SQL Database architecture and design
“SQL Databases have evolved into a long-standing power tool given the fact that the data is well defined and structured.” according to one of Merit’s Senior Service Delivery Managers. “This is effectively a universal language regardless of changing DB Admins – the data in tables itself holds in good stead and remains self-governing as a system. This makes things easy to manage in terms of Data Governance from an IT perspective.”
“SQL databases are better for multi-row transactions, while NoSQL is better for unstructured data like documents or JSON,” says Integrate. On the other hand, “SQL databases are also commonly used for legacy systems that were built around a relational structure.”
SQL databases are highly structural. It is therefore essential that considerable thought be put into the design at their outset, at a point when the use case might still be evolving. Developers must anticipate the kind of queries that will be asked of a relational database and, should this change over time, considerable work may be required to re-engineer the database to accommodate the organisation’s needs.
NoSQL Database architecture and design
As NoSQL databases don’t rely on the data being organised in a rigid table structure (or series of tables), database administrators have considerable latitude throughout the design phase, in the knowledge that unexpected formats and structures can more easily be accommodated at a later date.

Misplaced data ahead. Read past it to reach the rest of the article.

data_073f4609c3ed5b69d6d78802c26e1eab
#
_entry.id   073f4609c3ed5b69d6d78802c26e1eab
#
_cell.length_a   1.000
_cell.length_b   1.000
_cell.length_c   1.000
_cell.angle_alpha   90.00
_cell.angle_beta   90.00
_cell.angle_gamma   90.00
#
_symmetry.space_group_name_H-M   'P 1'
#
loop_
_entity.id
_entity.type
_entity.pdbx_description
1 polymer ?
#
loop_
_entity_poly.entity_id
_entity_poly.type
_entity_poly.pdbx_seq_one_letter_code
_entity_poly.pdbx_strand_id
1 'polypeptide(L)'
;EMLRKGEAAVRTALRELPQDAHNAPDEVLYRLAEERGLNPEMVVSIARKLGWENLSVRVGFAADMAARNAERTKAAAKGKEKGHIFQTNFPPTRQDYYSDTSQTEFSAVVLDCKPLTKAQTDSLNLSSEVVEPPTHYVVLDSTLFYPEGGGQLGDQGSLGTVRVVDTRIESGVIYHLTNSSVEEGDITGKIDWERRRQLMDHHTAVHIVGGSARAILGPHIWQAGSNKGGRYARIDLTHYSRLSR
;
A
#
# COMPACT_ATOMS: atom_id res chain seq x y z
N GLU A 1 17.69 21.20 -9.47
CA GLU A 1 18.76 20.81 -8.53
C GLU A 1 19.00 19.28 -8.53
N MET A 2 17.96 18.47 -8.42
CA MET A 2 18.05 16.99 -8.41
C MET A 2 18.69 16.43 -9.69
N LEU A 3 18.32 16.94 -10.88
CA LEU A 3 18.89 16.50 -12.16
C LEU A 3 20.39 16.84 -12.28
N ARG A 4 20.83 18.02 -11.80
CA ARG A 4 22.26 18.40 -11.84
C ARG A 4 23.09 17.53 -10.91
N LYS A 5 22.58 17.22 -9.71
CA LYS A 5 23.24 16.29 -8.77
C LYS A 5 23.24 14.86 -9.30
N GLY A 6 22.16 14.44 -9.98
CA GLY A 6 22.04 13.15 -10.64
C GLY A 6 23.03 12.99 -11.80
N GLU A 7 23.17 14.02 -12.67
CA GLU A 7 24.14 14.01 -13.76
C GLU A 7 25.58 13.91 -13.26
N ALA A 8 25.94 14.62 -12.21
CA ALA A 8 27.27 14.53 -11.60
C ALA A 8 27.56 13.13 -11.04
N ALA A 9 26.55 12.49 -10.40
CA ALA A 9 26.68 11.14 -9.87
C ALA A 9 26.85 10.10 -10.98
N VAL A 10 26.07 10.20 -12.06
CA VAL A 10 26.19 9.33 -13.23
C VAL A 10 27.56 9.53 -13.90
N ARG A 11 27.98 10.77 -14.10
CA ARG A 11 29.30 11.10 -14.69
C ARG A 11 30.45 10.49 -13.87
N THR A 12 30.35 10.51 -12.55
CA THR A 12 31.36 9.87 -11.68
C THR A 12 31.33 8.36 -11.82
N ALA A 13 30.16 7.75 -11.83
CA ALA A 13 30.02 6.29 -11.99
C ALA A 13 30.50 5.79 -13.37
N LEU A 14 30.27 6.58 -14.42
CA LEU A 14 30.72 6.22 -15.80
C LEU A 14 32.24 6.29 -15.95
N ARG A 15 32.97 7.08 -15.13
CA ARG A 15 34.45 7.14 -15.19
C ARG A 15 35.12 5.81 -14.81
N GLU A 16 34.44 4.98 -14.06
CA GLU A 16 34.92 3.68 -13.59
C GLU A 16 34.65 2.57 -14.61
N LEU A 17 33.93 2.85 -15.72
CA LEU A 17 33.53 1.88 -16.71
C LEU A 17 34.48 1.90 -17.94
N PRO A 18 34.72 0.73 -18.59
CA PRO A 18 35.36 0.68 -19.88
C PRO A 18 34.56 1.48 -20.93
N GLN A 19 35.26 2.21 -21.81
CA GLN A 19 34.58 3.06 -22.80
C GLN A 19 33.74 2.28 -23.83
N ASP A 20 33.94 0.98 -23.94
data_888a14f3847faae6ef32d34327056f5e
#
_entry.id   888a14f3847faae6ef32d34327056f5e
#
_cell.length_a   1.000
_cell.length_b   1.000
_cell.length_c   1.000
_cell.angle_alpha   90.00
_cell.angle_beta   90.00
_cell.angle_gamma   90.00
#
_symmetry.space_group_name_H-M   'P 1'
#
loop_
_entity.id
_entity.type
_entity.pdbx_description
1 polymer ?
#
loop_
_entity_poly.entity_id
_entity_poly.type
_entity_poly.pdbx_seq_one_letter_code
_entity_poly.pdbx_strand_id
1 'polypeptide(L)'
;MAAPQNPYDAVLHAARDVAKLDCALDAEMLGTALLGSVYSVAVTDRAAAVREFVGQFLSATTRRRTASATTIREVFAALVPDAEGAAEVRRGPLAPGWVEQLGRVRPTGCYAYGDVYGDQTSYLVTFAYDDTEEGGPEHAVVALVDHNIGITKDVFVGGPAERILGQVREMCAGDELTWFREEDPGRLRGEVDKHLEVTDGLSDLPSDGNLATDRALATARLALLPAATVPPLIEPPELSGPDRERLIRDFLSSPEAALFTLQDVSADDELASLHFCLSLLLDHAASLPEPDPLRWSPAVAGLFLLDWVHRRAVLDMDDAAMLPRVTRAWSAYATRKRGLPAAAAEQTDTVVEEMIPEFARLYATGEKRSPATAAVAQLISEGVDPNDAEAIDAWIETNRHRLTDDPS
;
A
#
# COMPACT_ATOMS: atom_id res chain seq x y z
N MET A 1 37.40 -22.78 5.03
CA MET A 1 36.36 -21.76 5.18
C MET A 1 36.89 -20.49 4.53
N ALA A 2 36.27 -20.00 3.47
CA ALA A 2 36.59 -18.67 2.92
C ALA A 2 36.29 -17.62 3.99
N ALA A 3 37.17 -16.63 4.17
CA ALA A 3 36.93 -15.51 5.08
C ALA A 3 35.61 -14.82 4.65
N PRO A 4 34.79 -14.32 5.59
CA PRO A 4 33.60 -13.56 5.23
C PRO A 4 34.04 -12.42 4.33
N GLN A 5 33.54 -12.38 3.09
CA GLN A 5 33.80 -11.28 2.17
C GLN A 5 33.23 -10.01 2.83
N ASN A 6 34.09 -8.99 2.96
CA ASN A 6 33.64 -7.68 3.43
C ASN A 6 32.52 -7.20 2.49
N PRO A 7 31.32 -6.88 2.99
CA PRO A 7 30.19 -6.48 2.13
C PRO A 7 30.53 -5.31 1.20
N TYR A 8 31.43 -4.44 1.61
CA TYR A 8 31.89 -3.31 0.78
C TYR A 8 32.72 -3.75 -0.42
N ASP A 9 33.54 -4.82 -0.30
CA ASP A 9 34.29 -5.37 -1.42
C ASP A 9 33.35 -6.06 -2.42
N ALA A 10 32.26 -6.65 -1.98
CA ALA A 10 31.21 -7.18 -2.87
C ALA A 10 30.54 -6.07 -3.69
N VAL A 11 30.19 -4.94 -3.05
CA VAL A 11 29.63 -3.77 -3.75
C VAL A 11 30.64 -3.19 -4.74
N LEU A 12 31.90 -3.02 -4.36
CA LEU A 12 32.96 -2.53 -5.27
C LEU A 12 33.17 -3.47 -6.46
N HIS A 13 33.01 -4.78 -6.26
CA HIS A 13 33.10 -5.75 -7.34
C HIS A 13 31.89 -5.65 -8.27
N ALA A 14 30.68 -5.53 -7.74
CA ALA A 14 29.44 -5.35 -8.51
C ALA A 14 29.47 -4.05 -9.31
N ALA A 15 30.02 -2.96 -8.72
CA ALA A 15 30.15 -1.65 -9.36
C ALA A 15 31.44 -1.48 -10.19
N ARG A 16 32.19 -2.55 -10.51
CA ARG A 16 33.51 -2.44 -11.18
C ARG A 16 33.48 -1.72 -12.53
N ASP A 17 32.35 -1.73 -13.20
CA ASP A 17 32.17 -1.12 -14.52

Moreover, NoSQL data can be nested, or organised in arrays, with specific data points containing sub-points. Taken as a whole, the nested document gives an overview of the data but, when considered as individual parts, its constituent fields may allow for more granular querying and analysis.
However, “the advantages of NoSQL don’t come without a cost,” says Serdar Yegulalp at InfoWorld. “NoSQL systems don’t generally provide the same level of data consistency as SQL databases. In fact, while SQL databases have traditionally sacrificed performance and scalability for the ACID [Atomicity, Consistency, Isolation, Durability] properties behind reliable transactions, NoSQL databases have largely ditched those ACID guarantees for speed and scalability.”
Choosing an appropriate database model
The choice of database technology will have a fundamental impact on the way that the host architecture is designed. As Integrate explains, “SQL databases are vertically scalable in most situations. You’re able to increase the load on a single server by adding more CPU, RAM, or SSD capacity. NoSQL databases are horizontally scalable. You’re able to handle higher traffic by sharding, which adds more servers to your NoSQL database. Horizontal scaling has a greater overall capacity than vertical scaling, making NoSQL databases the preferred choice for large and frequently changing data sets.”
However, says Microsoft, “sharding dramatically increases operational overhead by spitting data across many pieces that cannot easily communicate. It can be costly and time consuming to manage.”
Thus, a decision on whether to use SQL or NoSQL will never be a case of pure preference. Different data types are suited to specific jobs, and must be stored in an architecture that supports both the content and the intended end-use.
That’s not to say that it’s impossible to migrate from SQL to NoSQL if the needs of the business evolve, but making the right decision at the design stage is more likely to deliver optimal results from day one.